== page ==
N Engl J Med 2021 Dec 01
21-Gene Assay to Inform Chemotherapy Benefit in Node-Positive Breast Cancer.   
The recurrence score based on the 21-gene breast-cancer assay has been clinically useful in predicting a chemotherapy benefit in hormone-receptor-positive, human epidermal growth factor receptor 2 (HER2)-negative, axillary lymph-node-negative breast cancer. In women with positive lymph-node disease, the role of the recurrence score with respect to predicting a benefit of adjuvant chemotherapy is unclear.
In a prospective trial, we randomly assigned women with hormone-receptor-positive, HER2-negative breast cancer, one to three positive axillary lymph nodes, and a recurrence score of 25 or lower (scores range from 0 to 100, with higher scores indicating a worse prognosis) to endocrine therapy only or to chemotherapy plus endocrine (chemoendocrine) therapy. The primary objective was to determine the effect of chemotherapy on invasive disease-free survival and whether the effect was influenced by the recurrence score. Secondary end points included distant relapse-free survival.
A total of 5083 women (33.2% premenopausal and 66.8% postmenopausal) underwent randomization, and 5018 participated in the trial. At the prespecified third interim analysis, the chemotherapy benefit with respect to increasing invasive disease-free survival differed according to menopausal status (P = 0.008 for the comparison of chemotherapy benefit in premenopausal and postmenopausal participants), and separate prespecified analyses were conducted. Among postmenopausal women, invasive disease-free survival at 5 years was 91.9% in the endocrine-only group and 91.3% in the chemoendocrine group, with no chemotherapy benefit (hazard ratio for invasive disease recurrence, new primary cancer [breast cancer or another type], or death, 1.02; 95% confidence interval [CI], 0.82 to 1.26; P = 0.89). Among premenopausal women, invasive disease-free survival at 5 years was 89.0% with endocrine-only therapy and 93.9% with chemoendocrine therapy (hazard ratio, 0.60; 95% CI, 0.43 to 0.83; P = 0.002), with a similar increase in distant relapse-free survival (hazard ratio, 0.58; 95% CI, 0.39 to 0.87; P = 0.009). The relative chemotherapy benefit did not increase as the recurrence score increased.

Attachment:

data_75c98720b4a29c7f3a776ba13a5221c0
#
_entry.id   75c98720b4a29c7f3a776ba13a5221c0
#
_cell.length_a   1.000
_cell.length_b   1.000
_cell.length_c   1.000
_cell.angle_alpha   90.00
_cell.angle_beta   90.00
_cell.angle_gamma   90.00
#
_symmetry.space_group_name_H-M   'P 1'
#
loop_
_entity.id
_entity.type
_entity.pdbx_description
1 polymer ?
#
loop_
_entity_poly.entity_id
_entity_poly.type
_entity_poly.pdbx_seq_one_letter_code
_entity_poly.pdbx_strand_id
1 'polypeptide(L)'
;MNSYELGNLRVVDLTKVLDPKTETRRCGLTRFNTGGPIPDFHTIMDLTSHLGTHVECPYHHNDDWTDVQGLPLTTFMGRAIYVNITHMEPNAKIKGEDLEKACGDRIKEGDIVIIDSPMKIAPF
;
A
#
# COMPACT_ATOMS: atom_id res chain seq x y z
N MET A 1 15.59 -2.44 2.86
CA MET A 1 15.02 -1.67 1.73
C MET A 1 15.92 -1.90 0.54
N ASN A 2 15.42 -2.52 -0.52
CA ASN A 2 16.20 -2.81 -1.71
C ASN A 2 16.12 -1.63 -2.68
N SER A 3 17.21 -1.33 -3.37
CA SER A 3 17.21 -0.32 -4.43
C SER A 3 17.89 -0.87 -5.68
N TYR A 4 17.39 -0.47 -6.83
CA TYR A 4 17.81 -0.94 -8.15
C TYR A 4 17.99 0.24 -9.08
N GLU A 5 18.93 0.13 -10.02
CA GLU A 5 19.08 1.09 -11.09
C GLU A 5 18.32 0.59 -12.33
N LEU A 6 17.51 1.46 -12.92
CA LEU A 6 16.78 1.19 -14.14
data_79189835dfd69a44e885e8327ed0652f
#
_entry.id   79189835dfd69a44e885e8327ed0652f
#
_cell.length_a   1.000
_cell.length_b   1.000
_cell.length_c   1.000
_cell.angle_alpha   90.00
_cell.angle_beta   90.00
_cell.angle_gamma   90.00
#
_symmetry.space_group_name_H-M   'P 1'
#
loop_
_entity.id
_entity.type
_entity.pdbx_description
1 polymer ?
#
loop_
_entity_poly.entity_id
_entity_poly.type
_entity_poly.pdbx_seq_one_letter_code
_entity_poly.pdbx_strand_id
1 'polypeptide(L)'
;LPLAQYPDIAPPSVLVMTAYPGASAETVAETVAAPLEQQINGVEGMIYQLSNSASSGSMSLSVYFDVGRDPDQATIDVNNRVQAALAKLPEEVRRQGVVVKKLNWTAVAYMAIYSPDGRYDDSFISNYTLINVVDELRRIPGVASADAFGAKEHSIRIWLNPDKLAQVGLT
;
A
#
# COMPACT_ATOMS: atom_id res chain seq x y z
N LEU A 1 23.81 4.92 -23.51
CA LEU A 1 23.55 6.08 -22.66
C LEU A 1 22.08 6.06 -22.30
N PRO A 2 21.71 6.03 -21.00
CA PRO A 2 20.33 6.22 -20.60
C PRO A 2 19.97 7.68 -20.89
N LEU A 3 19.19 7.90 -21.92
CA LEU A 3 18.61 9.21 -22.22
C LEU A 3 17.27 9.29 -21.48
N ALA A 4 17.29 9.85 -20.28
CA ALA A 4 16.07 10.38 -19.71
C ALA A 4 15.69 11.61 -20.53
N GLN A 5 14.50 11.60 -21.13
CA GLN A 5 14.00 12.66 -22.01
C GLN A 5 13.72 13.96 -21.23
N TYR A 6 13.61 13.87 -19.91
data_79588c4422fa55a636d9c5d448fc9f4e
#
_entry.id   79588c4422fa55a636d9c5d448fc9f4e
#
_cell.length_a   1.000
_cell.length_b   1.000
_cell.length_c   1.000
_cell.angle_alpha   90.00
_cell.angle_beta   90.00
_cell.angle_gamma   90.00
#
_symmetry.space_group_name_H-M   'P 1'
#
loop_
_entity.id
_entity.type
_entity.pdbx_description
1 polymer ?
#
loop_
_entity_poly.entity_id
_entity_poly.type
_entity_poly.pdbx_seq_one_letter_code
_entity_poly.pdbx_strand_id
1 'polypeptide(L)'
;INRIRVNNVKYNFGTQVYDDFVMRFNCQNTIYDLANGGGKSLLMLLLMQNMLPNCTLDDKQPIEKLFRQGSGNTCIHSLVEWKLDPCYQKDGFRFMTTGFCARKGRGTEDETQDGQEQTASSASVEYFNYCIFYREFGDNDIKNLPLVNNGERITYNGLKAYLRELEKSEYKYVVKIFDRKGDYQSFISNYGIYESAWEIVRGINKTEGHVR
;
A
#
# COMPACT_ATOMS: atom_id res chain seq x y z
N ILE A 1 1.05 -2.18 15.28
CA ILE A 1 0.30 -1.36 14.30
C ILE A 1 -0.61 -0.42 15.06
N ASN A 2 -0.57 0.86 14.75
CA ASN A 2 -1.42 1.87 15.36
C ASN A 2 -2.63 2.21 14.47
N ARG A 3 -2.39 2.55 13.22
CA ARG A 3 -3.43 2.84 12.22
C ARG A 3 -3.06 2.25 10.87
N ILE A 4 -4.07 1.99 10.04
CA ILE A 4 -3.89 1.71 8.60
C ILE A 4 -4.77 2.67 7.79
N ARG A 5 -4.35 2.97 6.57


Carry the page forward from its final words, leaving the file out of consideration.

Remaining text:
Among premenopausal women with one to three positive lymph nodes and a recurrence score of 25 or lower, those who received chemoendocrine therapy had longer invasive disease-free survival and distant relapse-free survival than those who received endocrine-only therapy, whereas postmenopausal women with similar characteristics did not benefit from adjuvant chemotherapy. (Funded by the National Cancer Institute and others; RxPONDER ClinicalTrials.gov number, NCT01272037.).

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